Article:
Football: Bobcats rally, make history In Boise

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On fourth down and six, with less than a minute remaining in the fourth quarter and with Ohio trailing by six points, LaVon Brazill knew he'd be open.

The Bobcat wide receiver saw that Utah State was going to blitz and knew he'd be one-on-one with his defender. So, the senior motioned to quarterback Tyler Tettleton to throw him the ball.

A split second later, Tettleton got rushed heavily by the Aggies and threw a lob into the middle of the field where Brazill was waiting. The hobbled wide receiver, playing with a torn meniscus, made the catch for a first down.

Two plays later, Tettleton's one-yard scamper completed a 13-point comeback and won the Famous Idaho Potato Bowl for Ohio University.

In thrilling fashion, the Bobcats beat the Aggies 24-23 (Ohio kicker Matt Weller did have to add an extra point to make it official) to complete an historic campaign with the school's first-ever bowl victory.

"I saw the safety looking like he was going to blitz," Brazill said of the fourth down play. "I took the quickest angle I could to make a play on the ball."

"For some reason, he's just made play after play," Tettleton said, of Brazill. "He's so special. It was just amazing to see what he did there at the end."

"When he threw it, I thought it was a bit of a soft throw, but it finally got to where it needed to get," Ohio head coach Frank Solich said with a laugh. "That's obviously a special play in the history of our school."

Ohio trailed for 52 minutes and 49 seconds of the Famous Idaho Potato Bowl, but as it had done many times in the later weeks of the 2011 season, it found courage late and won its 10th game of the season – the first time an Ohio team has won 10 since 1968.

The Bobcats (10-4) trailed by 13 points late in the third quarter, but Brazill caught a long touchdown pass – the 11th of his season and 18th of his career – to help Ohio climb within six.

Six points was the deficit with 2:02 left in the fourth quarter when Tettleton and offense got the ball back one last time.

Tettleton to Riley Dunlop for 18 yards.

Running back Donte' Harden for seven.

Tettleton scrambling for 16 – helped by a great block from wideout Mario Dovell.

And Brazill's incredible fourth-down catch led to Tettleton's eventual-game-winning touchdown run.

The sophomore quarterback finished 19-of-26 for 220 yards and two passing touchdowns, but on a play that was supposed to be a pass, Tettleton found the right corner and scored one of the biggest touchdowns in school history.

"It was supposed to be a fake sneak pass," Tettleton said. "I got pressure up the middle, went to my right and just saw that opening…it's one of the best feelings ever. It's just an amazing feeling to do it for our university and for our seniors."

"We all looked at it as, 'We need to keep taking steps, We need to keep moving this program forward,'" Solich added. "The way to do that was to get a 10th win and a bowl win."

Brazill, one of those 18 seniors, finished as Ohio's Most Valuable Player for his day – eight catches, 108 yards and a touchdown – and will go down as one of, if not the, best wide receiver in school history.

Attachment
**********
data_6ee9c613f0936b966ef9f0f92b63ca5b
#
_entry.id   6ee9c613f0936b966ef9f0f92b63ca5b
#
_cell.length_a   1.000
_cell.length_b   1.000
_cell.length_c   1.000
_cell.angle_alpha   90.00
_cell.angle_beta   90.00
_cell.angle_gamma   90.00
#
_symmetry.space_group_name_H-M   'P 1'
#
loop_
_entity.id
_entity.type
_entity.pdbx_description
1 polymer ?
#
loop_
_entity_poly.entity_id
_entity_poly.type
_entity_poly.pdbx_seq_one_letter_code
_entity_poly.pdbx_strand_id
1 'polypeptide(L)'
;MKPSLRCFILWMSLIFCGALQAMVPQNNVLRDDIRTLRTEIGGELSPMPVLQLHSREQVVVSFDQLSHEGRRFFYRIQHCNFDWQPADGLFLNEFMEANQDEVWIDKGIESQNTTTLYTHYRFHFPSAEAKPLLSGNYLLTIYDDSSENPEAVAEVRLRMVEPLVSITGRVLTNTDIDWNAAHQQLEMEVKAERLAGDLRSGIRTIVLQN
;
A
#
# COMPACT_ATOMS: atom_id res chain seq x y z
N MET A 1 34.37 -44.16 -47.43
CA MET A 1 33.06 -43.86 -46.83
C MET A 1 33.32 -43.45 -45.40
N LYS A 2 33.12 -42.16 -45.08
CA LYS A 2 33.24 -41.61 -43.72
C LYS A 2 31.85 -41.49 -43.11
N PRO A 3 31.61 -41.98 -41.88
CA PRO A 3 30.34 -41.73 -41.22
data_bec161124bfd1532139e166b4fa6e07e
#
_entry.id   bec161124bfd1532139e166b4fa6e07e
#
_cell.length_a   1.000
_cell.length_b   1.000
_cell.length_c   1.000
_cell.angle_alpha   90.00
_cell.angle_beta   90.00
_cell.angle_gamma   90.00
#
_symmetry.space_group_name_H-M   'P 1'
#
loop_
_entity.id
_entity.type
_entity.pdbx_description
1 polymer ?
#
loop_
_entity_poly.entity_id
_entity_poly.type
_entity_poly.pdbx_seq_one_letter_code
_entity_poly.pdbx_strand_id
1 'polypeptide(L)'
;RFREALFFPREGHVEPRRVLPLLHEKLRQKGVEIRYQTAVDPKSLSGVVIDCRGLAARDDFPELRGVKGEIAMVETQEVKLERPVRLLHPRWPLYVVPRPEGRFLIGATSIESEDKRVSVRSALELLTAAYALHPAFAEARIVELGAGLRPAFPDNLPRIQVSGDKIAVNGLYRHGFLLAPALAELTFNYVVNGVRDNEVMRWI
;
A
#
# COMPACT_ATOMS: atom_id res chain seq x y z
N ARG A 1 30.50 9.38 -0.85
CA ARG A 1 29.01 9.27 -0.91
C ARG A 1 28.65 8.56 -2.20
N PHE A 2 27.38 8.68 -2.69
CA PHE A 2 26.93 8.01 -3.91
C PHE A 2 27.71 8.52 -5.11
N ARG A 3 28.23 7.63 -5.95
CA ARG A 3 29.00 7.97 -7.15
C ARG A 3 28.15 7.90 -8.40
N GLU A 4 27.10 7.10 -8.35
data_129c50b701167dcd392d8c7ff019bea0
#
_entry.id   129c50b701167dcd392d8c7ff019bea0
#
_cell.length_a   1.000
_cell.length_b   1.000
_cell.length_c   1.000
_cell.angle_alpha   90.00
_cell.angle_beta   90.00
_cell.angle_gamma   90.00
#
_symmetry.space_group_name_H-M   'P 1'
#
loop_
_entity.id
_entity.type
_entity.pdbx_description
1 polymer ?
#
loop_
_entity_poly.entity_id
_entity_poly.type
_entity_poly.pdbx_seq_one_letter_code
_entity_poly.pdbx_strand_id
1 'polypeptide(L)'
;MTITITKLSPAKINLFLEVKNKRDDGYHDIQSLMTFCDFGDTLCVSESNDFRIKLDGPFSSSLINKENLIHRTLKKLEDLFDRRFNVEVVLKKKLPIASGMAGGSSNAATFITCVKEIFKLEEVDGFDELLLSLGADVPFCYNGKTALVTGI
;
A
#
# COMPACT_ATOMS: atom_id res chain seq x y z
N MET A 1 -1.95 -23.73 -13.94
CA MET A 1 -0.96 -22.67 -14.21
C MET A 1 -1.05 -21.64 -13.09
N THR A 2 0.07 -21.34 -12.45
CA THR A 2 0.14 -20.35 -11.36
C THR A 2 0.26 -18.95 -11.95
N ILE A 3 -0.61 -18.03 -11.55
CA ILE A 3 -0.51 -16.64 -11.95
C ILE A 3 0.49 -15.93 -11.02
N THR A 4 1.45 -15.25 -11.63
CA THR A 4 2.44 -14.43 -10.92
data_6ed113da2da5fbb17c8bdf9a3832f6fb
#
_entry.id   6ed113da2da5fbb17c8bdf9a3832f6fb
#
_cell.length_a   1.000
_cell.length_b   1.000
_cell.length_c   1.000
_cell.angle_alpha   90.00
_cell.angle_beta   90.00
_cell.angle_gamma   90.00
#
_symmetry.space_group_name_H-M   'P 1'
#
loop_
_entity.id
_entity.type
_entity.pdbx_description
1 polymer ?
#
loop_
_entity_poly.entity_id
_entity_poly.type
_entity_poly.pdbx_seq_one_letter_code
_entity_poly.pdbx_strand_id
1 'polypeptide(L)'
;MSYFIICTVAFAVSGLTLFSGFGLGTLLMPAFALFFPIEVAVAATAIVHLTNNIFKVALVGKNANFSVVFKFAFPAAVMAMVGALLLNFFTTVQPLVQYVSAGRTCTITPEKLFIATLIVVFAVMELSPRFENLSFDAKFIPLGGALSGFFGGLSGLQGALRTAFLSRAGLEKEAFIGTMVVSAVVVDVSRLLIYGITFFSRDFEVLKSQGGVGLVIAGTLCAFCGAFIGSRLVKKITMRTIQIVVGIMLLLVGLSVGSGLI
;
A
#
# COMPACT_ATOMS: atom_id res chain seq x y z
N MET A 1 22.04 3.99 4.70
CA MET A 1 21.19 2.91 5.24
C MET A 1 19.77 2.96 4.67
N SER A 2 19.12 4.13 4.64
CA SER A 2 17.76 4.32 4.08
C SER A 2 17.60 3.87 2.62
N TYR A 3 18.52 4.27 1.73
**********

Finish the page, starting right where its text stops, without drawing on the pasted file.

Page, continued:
Brazill tore his meniscus early in the MAC Championship game and played in Boise despite not practicing for much of the two weeks before the bowl game.

"I just forgot about my injury and went out there and do what I do," Brazill said. "It's hurting right now, but I'm so excited I don't even feel it."

Ohio was feeling some pain early on against the Aggies (7-6). Utah State jumped out to a 9-0 first quarter lead and led throughout.

"The first half was very frustrating," Solich said.

Ohio gave up 345 rushing yards (USU was averaging 277 per game in its first 12 games), including 157 yards and two touchdowns to Michael Smith and 101 to NFL prospect Robert Turbin. Smith ran for 117 yards and two touchdowns in the third quarter alone.

Even though Ohio's defense gave up more than a few big plays in the second half, Noah Keller and the defense kept the Bobcats in the game in the first frame when the offense was struggling mightily.

Keller finished with 11 tackles (six solo) in his last game in a Bobcat uniform.

"It's definitely a great feeling," Keller said. "We've had a football program forever…to be the first team to do it after five tries. It feels good to start a tradition."

"This one is a goal-seeking answer to what these guys wanted to get done at the beginning of the year," Solich added. "Over my career, I've been fortunate enough to be on teams that don't quit."

In a season where records were set almost weekly, more Ohio marks fell in Boise.

Kicker Matt Weller finished the season with 123 points, which is a single-season Ohio record.

Brazill finished his season with 74 catches for 1,146 yards and 11 touchdowns – all Ohio records.

But the name of the Potato Game, and the whole season, was "Relentless." That word was all over the program in 2011, and that's what Ohio was in Boise on Saturday.

For a team that gave away a conference championship just two weeks ago, it took advantage of the fact that it had one more chance to finish strong.

"To get the first win in the history of Ohio football is really meaningful to everyone associated with the program," Solich said.

"It's definitely a lot more enjoyable," Keller said. "At least we had a chance at some redemption."